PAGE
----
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In fact, some have even clung on to retro items dating back to the 90s, including Walkmans and Game Boys.
But while 28 percent want to keep hold of gadgets so their kids can use them one day, a quarter (24 percent) admit to not knowing how to get rid of tech properly.
And of the 28 percent who have an old smartphone lying around the house, half (51 percent) keep it “just in case” something happens to their upgraded model.
Tom Moony, president international at ecoATM, which commissioned the research, said: “Upgrade culture has created a world in which perfectly good technology is gathering dust in our homes.
“While many either see it as an insurance buffer or something the kids might want to play with, the fact is, these items are seldom seeing the light of day, and could actually make a decent bit of cash.
“It is really interesting to learn so many are unaware of appropriate ways to get rid of their old tech – much of which can be recycled and moved on in a sustainable way.”
The survey revealed more would be inclined to get rid of their old smartphones if they could get a fair price for them and ensure there was no risk to their data.
And two in five (39 percent) want somewhere local and convenient to get cash for their unused smartphones.
More than a third (37 percent) want to give their old tech away to friends and family – but often struggle because everyone is already well stocked up with their own gadgets.
It also emerged one in five (19 percent) have a specific drawer where they discard their unwanted items – although cupboards are the most common place to stash these items.
A lack of motivation, and having to wipe photos and documents, are among the top reasons holding people back from having those long overdue clear-ups.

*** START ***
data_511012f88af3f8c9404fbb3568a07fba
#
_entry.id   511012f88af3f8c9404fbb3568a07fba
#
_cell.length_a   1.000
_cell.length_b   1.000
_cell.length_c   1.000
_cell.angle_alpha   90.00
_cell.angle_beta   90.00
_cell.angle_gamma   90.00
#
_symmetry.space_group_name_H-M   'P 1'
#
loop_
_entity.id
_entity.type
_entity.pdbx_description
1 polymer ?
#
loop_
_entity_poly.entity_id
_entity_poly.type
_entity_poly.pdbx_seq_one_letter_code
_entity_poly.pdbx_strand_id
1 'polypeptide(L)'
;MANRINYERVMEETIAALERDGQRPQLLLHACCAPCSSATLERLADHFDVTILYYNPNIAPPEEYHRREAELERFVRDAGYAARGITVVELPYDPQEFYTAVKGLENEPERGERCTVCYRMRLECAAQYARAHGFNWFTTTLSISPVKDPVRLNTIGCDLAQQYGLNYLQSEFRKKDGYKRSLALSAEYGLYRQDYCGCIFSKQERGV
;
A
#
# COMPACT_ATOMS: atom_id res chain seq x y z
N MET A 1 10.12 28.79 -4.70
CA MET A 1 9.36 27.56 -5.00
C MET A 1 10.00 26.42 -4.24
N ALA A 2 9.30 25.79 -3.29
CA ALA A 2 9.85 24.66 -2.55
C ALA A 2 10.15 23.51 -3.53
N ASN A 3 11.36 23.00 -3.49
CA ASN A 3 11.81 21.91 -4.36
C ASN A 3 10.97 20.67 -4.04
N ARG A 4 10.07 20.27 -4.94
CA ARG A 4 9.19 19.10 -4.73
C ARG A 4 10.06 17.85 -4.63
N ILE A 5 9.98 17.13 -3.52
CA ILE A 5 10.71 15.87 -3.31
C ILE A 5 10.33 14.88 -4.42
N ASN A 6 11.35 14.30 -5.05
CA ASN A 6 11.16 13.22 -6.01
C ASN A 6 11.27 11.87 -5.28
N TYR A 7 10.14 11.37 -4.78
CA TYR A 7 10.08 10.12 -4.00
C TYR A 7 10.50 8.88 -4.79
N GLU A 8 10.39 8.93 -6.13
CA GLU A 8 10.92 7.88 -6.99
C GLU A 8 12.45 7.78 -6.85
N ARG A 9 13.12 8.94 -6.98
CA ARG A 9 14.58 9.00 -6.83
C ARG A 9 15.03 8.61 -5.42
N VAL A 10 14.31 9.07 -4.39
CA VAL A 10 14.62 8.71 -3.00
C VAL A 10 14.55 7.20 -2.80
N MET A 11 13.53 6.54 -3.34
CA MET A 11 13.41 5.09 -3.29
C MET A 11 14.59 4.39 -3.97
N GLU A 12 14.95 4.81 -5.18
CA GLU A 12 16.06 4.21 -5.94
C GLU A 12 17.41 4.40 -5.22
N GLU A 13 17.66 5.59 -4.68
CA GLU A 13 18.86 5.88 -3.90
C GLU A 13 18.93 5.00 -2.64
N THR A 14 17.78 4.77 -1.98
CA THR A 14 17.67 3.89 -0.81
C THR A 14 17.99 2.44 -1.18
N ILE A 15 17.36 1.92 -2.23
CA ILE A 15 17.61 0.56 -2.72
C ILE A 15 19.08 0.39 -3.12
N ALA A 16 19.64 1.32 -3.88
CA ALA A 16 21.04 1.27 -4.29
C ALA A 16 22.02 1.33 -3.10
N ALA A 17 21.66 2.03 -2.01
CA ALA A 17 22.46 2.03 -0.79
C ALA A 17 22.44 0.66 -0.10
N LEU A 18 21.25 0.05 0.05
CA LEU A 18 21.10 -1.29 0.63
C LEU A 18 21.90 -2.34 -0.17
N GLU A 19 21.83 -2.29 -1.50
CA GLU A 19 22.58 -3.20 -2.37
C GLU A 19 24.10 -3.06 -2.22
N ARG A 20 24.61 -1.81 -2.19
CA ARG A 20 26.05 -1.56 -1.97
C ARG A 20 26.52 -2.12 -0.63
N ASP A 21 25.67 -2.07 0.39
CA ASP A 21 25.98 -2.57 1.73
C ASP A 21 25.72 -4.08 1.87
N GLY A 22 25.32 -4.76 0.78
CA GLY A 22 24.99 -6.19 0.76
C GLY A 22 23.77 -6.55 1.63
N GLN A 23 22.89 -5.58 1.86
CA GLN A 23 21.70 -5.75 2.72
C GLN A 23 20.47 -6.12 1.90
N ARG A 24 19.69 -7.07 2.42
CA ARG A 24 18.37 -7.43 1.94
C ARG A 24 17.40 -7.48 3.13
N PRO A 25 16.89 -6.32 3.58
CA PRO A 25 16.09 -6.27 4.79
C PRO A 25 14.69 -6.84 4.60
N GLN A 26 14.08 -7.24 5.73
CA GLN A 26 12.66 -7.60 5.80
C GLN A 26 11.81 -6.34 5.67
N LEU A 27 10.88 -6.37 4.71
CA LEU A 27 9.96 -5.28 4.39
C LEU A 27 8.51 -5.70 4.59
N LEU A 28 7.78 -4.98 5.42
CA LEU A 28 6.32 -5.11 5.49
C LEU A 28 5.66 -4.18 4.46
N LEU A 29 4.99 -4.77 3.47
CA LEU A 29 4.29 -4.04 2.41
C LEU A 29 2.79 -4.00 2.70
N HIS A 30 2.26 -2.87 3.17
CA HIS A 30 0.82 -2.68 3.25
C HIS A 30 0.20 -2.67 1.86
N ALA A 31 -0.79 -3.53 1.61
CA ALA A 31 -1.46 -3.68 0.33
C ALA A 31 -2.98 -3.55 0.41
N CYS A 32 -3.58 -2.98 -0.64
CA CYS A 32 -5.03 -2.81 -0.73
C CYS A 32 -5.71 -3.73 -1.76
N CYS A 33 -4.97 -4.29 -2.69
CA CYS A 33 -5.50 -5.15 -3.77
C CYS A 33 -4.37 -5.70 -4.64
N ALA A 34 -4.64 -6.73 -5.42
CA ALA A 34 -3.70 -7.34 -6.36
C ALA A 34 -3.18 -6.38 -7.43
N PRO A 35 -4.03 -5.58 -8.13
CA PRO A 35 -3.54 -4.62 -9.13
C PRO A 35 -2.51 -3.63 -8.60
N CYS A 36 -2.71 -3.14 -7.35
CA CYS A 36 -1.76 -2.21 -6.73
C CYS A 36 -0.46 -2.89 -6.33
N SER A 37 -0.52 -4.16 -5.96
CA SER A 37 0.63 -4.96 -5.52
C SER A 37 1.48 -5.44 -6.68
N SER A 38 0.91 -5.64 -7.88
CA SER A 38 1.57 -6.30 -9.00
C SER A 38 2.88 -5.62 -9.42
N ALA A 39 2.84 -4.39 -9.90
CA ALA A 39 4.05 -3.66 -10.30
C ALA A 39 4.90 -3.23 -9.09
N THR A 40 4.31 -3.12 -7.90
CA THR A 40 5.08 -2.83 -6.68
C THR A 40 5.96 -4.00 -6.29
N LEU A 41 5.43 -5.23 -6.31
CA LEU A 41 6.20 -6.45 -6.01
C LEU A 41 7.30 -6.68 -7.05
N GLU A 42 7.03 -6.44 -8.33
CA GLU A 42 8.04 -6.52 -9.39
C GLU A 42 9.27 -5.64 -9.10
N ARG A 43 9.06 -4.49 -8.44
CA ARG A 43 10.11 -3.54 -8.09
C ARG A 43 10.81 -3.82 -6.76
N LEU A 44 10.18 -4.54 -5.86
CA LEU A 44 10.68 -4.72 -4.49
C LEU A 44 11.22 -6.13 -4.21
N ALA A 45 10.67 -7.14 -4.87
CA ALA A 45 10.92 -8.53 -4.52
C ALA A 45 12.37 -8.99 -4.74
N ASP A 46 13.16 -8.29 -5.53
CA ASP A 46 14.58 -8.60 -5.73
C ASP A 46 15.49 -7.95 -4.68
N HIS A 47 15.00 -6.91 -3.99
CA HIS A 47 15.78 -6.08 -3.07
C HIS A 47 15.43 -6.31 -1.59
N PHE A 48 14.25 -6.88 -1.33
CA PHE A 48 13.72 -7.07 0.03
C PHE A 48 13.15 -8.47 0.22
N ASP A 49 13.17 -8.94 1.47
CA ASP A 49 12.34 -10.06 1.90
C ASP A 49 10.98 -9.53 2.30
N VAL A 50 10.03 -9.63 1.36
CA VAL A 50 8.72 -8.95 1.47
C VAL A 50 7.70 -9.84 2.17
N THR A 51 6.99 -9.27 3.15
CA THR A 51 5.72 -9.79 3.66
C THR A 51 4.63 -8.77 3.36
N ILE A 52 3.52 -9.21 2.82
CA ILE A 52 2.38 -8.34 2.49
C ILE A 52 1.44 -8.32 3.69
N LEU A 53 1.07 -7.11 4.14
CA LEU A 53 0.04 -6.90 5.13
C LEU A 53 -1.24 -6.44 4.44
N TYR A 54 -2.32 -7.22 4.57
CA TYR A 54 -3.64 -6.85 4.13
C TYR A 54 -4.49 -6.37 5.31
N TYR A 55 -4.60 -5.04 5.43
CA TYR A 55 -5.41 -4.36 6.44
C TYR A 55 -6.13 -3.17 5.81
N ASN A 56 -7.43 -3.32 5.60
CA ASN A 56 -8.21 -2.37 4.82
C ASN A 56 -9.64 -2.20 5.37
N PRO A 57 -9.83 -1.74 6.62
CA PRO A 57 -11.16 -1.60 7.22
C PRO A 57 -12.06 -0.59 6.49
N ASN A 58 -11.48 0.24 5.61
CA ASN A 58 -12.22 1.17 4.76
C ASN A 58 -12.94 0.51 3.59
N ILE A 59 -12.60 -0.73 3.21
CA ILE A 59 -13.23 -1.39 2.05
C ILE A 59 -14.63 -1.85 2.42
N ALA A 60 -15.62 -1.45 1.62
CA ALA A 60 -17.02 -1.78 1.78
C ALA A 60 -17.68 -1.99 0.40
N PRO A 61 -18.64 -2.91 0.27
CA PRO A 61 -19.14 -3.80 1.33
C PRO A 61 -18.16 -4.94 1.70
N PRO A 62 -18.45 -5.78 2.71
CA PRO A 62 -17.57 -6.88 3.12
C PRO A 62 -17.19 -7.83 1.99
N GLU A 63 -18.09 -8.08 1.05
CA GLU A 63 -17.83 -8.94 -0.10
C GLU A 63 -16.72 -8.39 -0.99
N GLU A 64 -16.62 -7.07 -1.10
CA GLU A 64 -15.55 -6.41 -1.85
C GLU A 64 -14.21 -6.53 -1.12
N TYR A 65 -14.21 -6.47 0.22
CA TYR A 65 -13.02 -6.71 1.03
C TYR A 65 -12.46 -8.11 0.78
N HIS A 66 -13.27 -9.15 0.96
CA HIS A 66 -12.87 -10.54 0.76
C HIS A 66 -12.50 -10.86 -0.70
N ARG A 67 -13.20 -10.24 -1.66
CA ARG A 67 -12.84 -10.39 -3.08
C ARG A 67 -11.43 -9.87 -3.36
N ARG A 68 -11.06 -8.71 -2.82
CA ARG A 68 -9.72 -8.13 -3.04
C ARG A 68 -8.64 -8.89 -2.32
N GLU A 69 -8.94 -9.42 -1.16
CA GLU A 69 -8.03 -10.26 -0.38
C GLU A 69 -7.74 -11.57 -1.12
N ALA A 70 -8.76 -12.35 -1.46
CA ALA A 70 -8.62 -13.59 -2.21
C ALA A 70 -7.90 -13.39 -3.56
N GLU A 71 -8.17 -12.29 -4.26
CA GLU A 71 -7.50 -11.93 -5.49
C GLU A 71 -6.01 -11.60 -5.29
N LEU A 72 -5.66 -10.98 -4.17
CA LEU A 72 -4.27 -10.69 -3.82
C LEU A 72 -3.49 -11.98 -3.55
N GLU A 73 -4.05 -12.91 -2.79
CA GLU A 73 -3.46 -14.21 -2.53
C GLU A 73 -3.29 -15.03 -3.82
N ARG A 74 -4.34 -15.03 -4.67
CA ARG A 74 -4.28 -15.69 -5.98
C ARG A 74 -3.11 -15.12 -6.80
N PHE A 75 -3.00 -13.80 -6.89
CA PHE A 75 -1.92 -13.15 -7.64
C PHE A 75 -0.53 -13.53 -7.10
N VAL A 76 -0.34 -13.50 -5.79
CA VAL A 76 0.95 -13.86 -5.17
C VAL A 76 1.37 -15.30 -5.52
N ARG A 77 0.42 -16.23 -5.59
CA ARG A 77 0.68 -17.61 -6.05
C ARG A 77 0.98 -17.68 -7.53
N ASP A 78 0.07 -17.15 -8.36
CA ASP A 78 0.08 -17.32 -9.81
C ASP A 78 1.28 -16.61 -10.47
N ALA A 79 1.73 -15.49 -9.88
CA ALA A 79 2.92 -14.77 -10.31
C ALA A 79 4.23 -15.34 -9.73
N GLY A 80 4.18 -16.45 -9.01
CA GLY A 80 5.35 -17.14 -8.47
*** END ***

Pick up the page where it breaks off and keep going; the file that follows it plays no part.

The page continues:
But 20 percent even say they are overlooking the task at hand because they are not very good at saying goodbye to items which hold sentimental value.
The research also revealed that 58 percent are concerned about e-waste, and over half (55 percent) have previously recycled their old smartphones – however, seven percent still throw them in the bin once they have finished with them.
For those who have either recycled a handset or are contemplating it, the price they get for it is the most important consideration – along with convenience, and the eco-credentials of the recycling process.
Tom Moony, from ecoATM, which allows you to sell old phones, added: “It is reassuring to learn so many are concerned about the growing problem of e-waste – and it is no surprise, considering the amount of tech we get through.
“But there is more that can be done to raise awareness about the damaging impact just throwing these items in the bin can cause.
“That’s why we really want to empower people to explore the most sustainable ways they can give their unwanted tech a new lease of life – and unlock extra cash at the same time – and we have given out millions of pounds to customers who have sold their old phones with us.”
MOST COMMON UNUSED TECH IN HOMES:
- DVD player
- Digital camera
- CD player
- Games console
- Tablet computer
- Mobile phone (not a smartphone)
- MP3 player
- Blu-Ray player
- TV boxes e.g. Sky Box
- Desktop computer
- Record player
- Computer monitor
- Portable DVD player
- Video recorder
- Bluetooth speakers
- Polaroid camera
- Game Boy
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